Covered species include 8 wildlife species, currently listed as endangered under the ESA [vernal pool tadpole shrimp (Lepidurus packardi), blunt-nosed leopard lizard (Gambelia sila), Buena Vista Lake shrew (Sorex ornatus relictus), riparian brush rabbit (Sylvilagus bachmani riparius), riparian (San Joaquin Valley) woodrat (Neotoma fuscipes riparia), Tipton kangaroo rat (Dipodomys nitratoides nitratoides), giant kangaroo rat (Dipodomys ingens), San Joaquin kit fox (Vulpes macrotis mutica)], 10 plant species, currently listed as endangered under the ESA [large-flowered fiddleneck (Amsinckia grandiflora), California jewelflower (Caulanthus californicus), palmate-bracted bird's-beak (Cordylanthus palmatus), Kern mallow (Eremalche kernensis), San Joaquin woollythreads (Monolopia [Lembertia] congdonii), Bakersfield cactus (Opuntia basilaris var. treleasei), hairy Orcutt grass (Orcuttia pilosa), Hartweg's golden sunburst (Pseudobahia bahiifolia), Keck's checkerbloom (Sidalcea keckii), and Greene's tuctoria (Tuctoria greenei)], and 6 wildlife species currently listed as threatened under the ESA [vernal pool fairy shrimp (Branchinecta lynchi), Valley elderberry longhorn beetle (Desmocerus californicus dimorphus), California tiger salamander (Ambystoma californiense), California red-legged frog (Rana aurora draytonii), giant garter snake (Thamnophis gigas), bald eagle (Haliaeetus leucocephalus)], 7 plant species currently listed as threatened under the ESA [Mariposa pussypaws (Calyptridium pulchellum), succulent owl's-clover (Castilleja campestris ssp. succulenta), Hoover's spurge (Chamaesyce hooveri), Springville clarkia (Clarkia springvillensis), Colusa Start Printed Page 13819grass (Neostapfia colusana), San Joaquin Valley Orcutt grass (Orcuttia inaequalis), San Joaquin adobe sunburst (Pseudobahia peirsonii)].
Covered species also include plants and animals that are not listed under the ESA at the current time, including 9 wildlife species [midvalley fairy shrimp (Branchinecta mesovallensis), limestone salamander (Hydromantes brunus), Swainson's hawk (Buteo swainsoni), white-tailed kite (Elanus leucurus), golden eagle (Aquila chrysaetos), western burrowing owl (Athene cunicularia hypugea), bank swallow (Riparia riparia), tricolored blackbird (Agelaius tricolor), and San Joaquin (Nelson's) antelope squirrel (Ammospermophilus nelsoni)], and 25 plant species [lesser saltscale (Atriplex minuscula), Bakersfield smallscale (Atriplex tularensis), big tarplant (Blepharizonia plumose ssp. plumosa), tree-anemone (Carpenteria californica), slough thistle (Cirsium crassicaule), Mariposa clarkia (Clarkia biloba ssp. australis), Merced clarkia (Clarkia lingulata), Vasek's clarkia (Clarkia tembloriensis ssp. calientensis), hispid bird's-beak (Cordylanthus mollis ssp. hispidus), Congdon's woolly sunflower (Eriophyllum congdonii), Delta button-celery (Eryngium racemosum), striped adobe lily (Fritillaria striata), Boggs Lake hedge-hyssop (Gratiola heterosepala), pale-yellow layia (Layia heterotricha), Comanche Point layia (Layia leucopappa), legenere (Legenere limosa), Panoche peppergrass (Lepidium jaredii ssp. album), Congdon's lewisia (Lewisia congdonii), Mason's lilaeopsis (Lilaeopsis masonii), Mariposa lupine (Lupinus citrinus var. deflexus), showy madia (Madia radiata), Hall's bush mallow (Malacothamnus hallii), pincushion navarretia (Navarretia myersii ssp. myersii), oil neststraw (Stylocline citroleum), Kings gold (Twisselmannia californica)].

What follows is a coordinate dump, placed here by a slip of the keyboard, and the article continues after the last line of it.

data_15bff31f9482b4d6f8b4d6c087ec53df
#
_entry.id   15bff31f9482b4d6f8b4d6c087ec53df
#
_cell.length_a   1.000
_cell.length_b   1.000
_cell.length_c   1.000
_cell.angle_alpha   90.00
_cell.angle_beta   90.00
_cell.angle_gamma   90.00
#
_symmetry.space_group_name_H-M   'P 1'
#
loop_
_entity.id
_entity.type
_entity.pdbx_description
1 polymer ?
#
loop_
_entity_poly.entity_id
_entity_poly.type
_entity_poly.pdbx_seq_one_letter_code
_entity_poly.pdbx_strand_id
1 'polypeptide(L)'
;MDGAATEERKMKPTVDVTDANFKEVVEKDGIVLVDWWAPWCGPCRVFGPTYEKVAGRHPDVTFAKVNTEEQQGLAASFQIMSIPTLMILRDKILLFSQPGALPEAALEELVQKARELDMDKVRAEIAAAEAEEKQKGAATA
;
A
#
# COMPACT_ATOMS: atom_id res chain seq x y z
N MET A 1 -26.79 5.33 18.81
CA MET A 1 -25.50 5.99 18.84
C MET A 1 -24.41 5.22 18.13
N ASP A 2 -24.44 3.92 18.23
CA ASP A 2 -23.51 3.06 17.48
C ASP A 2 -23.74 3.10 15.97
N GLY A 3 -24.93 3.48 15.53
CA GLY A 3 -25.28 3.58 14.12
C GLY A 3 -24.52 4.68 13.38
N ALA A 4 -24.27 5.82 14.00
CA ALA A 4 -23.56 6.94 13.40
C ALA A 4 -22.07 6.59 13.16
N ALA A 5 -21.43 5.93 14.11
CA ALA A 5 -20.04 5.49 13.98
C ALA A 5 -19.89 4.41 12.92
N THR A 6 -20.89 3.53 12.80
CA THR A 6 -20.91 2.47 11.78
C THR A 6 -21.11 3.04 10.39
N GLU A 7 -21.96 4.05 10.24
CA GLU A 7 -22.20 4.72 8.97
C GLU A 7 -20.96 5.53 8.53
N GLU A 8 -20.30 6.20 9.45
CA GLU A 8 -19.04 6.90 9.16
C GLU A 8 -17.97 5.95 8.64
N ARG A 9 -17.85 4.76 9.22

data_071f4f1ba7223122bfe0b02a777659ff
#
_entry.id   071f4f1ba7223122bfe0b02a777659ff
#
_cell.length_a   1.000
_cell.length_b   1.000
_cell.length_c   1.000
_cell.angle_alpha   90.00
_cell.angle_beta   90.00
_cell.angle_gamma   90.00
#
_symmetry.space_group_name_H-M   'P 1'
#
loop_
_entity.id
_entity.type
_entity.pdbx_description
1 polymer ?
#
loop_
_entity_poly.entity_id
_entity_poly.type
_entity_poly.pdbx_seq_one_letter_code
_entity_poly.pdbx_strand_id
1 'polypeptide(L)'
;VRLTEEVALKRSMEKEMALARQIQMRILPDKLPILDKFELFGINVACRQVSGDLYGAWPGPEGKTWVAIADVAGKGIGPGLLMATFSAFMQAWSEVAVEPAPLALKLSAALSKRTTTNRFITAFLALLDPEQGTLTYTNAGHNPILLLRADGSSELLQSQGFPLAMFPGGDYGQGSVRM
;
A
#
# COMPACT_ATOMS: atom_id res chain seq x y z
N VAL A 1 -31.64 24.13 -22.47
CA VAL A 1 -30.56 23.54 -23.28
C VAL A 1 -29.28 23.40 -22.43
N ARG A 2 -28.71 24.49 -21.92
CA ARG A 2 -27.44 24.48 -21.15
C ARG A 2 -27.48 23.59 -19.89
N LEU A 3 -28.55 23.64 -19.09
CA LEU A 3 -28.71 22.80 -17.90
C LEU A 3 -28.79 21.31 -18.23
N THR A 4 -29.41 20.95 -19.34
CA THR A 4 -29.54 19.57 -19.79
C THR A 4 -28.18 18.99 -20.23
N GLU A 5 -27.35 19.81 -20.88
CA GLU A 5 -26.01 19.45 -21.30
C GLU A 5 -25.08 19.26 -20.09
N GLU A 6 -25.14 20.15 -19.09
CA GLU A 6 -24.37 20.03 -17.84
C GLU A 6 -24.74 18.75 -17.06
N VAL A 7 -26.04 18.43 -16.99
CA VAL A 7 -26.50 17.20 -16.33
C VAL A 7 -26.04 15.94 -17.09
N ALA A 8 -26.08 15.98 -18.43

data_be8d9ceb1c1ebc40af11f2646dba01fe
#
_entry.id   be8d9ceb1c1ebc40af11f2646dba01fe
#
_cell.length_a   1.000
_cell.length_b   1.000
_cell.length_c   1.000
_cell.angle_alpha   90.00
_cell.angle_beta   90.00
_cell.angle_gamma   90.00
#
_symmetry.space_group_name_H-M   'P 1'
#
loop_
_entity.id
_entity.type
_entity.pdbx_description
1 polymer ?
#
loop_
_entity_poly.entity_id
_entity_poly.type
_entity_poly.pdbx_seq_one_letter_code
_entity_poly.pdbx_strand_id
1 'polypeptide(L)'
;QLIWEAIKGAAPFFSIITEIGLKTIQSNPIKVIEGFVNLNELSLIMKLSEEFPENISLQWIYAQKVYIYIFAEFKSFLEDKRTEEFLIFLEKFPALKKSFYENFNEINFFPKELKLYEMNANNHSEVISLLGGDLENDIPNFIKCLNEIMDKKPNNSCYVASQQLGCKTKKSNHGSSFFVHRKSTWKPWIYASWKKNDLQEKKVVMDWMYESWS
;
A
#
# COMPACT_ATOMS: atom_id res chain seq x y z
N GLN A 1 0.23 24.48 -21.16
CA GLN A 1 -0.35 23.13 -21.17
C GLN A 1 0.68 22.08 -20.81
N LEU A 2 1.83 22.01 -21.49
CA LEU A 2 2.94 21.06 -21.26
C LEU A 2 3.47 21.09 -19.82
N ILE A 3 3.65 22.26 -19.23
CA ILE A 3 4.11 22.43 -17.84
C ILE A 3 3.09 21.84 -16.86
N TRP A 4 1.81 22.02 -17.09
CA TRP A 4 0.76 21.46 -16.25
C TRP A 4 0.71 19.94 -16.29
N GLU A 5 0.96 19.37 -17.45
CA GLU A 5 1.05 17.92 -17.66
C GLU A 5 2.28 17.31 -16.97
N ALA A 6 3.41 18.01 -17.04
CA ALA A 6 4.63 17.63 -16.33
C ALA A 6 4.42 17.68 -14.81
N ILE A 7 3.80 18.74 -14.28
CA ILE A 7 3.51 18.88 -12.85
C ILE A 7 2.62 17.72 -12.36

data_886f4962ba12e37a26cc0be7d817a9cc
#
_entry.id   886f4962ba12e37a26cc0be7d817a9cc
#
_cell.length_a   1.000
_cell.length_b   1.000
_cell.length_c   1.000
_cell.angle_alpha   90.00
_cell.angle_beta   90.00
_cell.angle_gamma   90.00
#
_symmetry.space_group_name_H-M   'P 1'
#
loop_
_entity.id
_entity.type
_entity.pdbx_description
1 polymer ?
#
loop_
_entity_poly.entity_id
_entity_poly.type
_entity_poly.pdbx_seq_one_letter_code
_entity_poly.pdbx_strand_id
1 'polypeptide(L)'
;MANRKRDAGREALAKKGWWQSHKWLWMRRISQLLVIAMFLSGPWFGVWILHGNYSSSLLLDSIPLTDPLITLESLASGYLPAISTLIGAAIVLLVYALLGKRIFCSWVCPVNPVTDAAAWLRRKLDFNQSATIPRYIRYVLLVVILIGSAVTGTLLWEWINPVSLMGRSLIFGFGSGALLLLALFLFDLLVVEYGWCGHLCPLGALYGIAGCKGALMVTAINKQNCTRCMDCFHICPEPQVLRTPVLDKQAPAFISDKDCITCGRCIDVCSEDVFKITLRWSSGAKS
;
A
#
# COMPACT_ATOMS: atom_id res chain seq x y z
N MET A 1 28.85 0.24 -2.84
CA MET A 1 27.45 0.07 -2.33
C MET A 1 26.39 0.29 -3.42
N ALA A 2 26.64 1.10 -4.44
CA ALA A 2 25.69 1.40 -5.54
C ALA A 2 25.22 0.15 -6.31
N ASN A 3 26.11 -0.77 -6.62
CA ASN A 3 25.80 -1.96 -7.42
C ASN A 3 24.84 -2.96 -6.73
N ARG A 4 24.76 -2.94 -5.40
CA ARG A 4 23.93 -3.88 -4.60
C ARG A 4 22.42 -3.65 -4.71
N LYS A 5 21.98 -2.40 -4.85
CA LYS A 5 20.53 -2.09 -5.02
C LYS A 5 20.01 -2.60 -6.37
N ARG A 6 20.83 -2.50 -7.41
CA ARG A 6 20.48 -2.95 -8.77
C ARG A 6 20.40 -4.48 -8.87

If the proposed Plan is approved and the permit issued, take authorization for listed covered wildlife species would be effective at the time of permit issuance. Take of the unlisted covered wildlife species would be authorized concurrent with the species' listing under the ESA, should they be listed during the duration of the incidental take permit.
PG&E proposes to minimize and mitigate incidental take of, and effects to, covered species associated with the covered activities described in the Plan. The proposed Plan is intended to be a comprehensive document, providing for regional species conservation and habitat planning, while allowing PG&E to better manage routine operations and maintenance activities and minor construction for PG&E's gas and electrical transmission and distribution facilities. The proposed Plan is also intended to provide a coordinated process for permitting and mitigating the take of covered species as an alternative to the current project-by-project approach.